Russian companies are increasingly looking to tap Africa's mineral wealth, as reserves in their home market become depleted and more expensive to extract, according to a study by the African Development Bank.
"Africa's underexploited mineral reserves, which account for about 30 percent of global resources, will be strategic complementaries to Russia's depleting natural-resource base," the lender, based in the Tunisian capital Tunis, said in an e-mailed copy of the study Monday. "The costs of exploration and production are much lower" in Africa than in Russia.
Companies such as Norilsk Nickel, Gazprom and Severstal already have operations in Africa. New investments may increasingly focus on the energy industry, with Africa accounting for about 9.7 percent of the world's 1.2 trillion barrels of proved oil reserves and about 7.8 percent of global gas deposits of 181.5 trillion cubic feet, the bank said.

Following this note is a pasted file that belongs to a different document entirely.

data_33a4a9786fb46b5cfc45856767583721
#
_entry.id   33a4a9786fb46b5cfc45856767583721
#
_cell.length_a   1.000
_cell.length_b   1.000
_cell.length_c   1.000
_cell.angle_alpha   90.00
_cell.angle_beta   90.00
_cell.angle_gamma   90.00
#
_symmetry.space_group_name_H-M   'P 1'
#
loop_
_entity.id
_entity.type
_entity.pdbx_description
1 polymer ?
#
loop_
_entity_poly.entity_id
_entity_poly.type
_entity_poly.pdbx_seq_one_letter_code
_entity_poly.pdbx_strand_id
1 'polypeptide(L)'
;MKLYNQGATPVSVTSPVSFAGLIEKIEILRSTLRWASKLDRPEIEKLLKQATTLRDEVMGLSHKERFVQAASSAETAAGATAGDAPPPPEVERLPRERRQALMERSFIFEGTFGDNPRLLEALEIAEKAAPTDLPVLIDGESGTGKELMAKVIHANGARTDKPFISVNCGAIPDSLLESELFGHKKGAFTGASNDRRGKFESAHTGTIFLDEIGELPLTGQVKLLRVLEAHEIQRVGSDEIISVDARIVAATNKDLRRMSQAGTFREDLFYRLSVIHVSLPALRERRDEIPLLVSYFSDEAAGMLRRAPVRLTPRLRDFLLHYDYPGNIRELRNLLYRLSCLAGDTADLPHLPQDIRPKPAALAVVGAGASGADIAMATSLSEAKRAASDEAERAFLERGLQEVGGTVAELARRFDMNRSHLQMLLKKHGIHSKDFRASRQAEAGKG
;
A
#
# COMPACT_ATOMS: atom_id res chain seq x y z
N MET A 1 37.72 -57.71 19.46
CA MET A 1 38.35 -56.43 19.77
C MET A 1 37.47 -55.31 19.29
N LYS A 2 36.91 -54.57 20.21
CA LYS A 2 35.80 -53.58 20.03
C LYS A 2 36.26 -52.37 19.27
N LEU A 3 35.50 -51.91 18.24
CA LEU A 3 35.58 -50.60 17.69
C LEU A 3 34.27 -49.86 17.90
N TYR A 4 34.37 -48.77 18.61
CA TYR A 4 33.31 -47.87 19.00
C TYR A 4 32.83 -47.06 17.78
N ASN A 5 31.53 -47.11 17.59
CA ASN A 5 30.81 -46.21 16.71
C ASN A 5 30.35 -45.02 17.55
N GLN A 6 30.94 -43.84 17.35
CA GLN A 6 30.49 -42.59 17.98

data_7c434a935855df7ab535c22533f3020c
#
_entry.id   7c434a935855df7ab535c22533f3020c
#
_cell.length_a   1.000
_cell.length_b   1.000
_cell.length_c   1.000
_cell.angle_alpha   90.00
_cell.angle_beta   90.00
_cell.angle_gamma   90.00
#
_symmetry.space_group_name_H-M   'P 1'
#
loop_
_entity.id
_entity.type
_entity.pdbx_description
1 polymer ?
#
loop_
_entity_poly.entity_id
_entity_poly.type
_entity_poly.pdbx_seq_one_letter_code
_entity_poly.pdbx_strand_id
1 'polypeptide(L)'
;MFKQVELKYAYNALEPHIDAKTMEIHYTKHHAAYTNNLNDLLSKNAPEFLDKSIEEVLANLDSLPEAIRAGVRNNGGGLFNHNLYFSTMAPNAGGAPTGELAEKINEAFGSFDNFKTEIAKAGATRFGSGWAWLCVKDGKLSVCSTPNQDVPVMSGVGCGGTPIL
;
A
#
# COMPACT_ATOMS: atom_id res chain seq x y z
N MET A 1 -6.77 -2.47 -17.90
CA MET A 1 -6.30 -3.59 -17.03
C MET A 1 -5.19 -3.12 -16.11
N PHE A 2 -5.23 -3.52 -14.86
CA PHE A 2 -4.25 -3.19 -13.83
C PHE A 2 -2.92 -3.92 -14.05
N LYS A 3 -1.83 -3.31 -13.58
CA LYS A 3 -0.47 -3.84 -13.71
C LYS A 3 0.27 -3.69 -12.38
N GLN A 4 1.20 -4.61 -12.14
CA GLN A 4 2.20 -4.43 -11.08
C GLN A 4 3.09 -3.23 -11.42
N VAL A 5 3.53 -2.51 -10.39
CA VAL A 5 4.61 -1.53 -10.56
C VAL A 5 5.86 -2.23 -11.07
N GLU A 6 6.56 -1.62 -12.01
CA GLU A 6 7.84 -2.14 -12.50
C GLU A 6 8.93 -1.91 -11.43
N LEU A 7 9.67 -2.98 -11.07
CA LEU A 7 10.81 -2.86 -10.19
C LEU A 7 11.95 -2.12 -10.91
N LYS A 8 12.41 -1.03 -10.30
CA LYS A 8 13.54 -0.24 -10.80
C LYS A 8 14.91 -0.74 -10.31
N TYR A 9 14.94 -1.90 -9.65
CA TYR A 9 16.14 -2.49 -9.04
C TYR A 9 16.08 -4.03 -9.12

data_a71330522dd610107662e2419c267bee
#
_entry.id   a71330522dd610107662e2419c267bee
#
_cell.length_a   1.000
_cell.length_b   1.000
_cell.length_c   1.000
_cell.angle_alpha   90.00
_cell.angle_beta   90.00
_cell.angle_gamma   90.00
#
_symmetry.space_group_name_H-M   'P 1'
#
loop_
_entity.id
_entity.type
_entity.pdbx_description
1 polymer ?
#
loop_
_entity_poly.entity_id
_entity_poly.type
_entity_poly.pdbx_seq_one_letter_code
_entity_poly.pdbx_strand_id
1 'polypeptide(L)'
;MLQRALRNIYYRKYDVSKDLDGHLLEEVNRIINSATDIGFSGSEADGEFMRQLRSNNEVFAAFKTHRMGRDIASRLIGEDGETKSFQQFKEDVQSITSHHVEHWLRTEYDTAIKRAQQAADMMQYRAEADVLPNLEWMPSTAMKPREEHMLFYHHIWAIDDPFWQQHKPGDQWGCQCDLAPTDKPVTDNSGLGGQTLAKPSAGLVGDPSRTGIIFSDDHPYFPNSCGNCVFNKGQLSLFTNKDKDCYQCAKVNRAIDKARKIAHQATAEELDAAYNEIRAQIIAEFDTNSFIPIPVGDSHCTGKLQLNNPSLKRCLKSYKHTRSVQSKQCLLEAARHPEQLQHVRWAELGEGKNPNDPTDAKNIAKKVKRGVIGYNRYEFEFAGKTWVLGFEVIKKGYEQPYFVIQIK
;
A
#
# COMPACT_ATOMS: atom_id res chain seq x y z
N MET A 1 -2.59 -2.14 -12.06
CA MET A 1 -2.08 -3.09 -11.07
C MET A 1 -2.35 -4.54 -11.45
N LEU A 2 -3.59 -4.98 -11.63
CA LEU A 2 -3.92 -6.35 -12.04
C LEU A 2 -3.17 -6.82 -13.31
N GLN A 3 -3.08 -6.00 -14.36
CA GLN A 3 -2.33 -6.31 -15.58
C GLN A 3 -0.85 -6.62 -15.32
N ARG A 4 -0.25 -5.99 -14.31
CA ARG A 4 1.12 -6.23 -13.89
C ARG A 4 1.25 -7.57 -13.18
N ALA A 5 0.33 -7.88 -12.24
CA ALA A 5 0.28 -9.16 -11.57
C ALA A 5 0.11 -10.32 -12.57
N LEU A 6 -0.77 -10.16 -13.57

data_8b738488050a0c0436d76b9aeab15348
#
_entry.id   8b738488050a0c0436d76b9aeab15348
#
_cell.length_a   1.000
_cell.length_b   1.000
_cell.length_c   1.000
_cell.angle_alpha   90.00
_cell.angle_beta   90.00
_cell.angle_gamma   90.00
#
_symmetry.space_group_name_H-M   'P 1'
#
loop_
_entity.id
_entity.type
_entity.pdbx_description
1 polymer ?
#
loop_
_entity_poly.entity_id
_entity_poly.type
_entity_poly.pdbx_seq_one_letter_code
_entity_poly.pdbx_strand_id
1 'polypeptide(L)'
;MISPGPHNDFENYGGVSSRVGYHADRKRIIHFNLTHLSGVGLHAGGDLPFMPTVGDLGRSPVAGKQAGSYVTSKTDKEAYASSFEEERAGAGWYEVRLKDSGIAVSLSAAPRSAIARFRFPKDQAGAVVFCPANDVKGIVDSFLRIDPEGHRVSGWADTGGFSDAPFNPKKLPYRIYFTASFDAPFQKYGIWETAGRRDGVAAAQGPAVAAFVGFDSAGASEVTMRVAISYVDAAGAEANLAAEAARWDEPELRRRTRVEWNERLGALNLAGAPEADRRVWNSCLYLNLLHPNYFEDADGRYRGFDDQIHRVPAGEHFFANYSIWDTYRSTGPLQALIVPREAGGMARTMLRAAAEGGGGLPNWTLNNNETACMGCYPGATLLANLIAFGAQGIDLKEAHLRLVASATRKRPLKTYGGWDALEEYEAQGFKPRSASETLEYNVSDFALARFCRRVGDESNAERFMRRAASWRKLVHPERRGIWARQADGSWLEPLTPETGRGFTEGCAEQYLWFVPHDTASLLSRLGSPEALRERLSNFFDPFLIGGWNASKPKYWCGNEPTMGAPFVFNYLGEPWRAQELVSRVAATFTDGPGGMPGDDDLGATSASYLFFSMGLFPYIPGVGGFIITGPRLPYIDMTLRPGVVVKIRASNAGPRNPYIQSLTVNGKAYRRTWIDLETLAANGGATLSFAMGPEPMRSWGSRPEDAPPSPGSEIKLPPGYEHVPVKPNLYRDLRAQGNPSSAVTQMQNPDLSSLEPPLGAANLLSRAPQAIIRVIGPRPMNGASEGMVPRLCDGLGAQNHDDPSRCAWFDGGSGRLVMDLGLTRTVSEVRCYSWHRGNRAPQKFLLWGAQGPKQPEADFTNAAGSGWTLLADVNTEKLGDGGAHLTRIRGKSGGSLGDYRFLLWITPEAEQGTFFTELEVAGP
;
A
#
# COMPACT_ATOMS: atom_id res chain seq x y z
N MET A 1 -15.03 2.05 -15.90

India also wants to get more oil from Africa to reduce its reliance on the Middle East, which currently supplies 75 percent of its crude, the bank said in a separate report released Monday.
"India is increasingly engaging with African oil-producing countries, namely Nigeria, Sudan, Cote d'Ivoire, Equatorial Guinea, Ghana and Angola," it said.
The bank highlighted burgeoning economic ties between India and Africa, with annual two-way trade having grown to about $36 billion from about $1 billion in 1990.
"The soaring trade volumes reflect a positive trade balance for Africa, as it exports more goods to India than it imports," the bank said.
Founded in 1984, the African Development Bank is controlled by 53 African and 24 non-African countries.